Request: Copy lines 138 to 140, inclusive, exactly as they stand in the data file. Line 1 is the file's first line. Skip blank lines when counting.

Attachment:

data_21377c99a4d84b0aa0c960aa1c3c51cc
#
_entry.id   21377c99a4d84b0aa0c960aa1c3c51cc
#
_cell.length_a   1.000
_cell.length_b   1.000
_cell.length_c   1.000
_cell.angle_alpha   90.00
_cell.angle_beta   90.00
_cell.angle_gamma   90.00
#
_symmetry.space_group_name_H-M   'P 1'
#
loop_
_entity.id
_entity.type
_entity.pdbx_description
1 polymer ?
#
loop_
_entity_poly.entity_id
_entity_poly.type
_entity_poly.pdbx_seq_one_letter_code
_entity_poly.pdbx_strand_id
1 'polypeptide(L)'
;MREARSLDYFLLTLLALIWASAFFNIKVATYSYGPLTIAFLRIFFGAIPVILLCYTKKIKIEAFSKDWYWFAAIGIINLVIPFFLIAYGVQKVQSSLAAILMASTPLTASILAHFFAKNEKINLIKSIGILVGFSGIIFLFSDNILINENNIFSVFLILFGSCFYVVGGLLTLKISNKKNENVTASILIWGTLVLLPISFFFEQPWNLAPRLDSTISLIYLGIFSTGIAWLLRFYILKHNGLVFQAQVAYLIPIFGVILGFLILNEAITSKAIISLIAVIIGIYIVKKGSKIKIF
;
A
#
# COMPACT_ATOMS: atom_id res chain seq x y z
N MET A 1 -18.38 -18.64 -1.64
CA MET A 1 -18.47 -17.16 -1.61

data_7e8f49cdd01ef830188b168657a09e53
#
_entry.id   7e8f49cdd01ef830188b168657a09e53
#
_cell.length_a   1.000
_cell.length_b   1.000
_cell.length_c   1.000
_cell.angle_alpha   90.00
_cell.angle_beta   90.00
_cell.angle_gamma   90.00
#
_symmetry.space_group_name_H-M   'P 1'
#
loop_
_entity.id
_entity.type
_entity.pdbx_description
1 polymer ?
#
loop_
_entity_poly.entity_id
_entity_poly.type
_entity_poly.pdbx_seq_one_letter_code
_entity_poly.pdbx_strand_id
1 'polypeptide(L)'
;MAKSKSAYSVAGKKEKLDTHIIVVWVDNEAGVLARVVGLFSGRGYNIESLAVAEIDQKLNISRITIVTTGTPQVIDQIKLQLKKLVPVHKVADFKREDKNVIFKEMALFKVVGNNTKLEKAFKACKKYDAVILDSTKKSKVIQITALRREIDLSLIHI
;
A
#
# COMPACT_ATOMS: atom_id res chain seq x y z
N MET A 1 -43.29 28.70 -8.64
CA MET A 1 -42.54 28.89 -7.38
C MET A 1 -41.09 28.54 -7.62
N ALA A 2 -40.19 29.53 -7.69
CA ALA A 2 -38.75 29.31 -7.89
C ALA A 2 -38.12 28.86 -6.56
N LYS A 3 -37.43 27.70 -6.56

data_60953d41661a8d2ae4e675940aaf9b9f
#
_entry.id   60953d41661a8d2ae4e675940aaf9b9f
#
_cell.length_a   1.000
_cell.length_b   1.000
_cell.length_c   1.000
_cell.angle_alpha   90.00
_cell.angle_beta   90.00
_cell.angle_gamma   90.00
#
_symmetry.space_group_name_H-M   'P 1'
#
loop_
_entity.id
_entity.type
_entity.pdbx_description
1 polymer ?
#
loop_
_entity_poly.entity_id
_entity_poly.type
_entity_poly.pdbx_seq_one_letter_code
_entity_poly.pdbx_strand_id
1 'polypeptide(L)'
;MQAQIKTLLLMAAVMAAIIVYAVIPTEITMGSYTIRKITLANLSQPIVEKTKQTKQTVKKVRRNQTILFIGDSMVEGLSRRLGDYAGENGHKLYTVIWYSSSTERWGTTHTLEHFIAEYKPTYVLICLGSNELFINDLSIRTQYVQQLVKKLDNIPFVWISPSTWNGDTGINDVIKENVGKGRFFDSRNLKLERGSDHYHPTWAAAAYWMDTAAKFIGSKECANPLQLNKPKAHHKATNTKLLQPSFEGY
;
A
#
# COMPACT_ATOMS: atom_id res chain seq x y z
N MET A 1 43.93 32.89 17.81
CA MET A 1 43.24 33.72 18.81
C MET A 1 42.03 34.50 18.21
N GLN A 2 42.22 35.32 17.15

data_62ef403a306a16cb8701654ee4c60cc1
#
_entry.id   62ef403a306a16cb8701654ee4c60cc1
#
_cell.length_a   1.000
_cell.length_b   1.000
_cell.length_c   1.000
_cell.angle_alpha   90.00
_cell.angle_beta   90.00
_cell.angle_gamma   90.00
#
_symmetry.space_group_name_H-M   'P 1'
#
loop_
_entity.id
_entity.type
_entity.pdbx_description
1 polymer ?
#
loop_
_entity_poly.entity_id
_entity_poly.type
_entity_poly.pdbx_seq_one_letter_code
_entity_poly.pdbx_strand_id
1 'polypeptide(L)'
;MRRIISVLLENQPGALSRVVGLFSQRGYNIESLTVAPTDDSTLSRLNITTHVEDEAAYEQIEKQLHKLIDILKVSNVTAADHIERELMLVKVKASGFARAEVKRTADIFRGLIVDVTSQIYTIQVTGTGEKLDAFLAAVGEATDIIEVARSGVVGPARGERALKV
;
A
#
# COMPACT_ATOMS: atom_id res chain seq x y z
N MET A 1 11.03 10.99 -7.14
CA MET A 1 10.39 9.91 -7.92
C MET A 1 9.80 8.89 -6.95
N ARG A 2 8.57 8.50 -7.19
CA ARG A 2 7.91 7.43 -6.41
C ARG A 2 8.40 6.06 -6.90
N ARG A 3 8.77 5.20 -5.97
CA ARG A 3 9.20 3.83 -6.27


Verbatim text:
CA ARG A 2 7.91 7.43 -6.41
C ARG A 2 8.40 6.06 -6.90
N ARG A 3 8.77 5.20 -5.97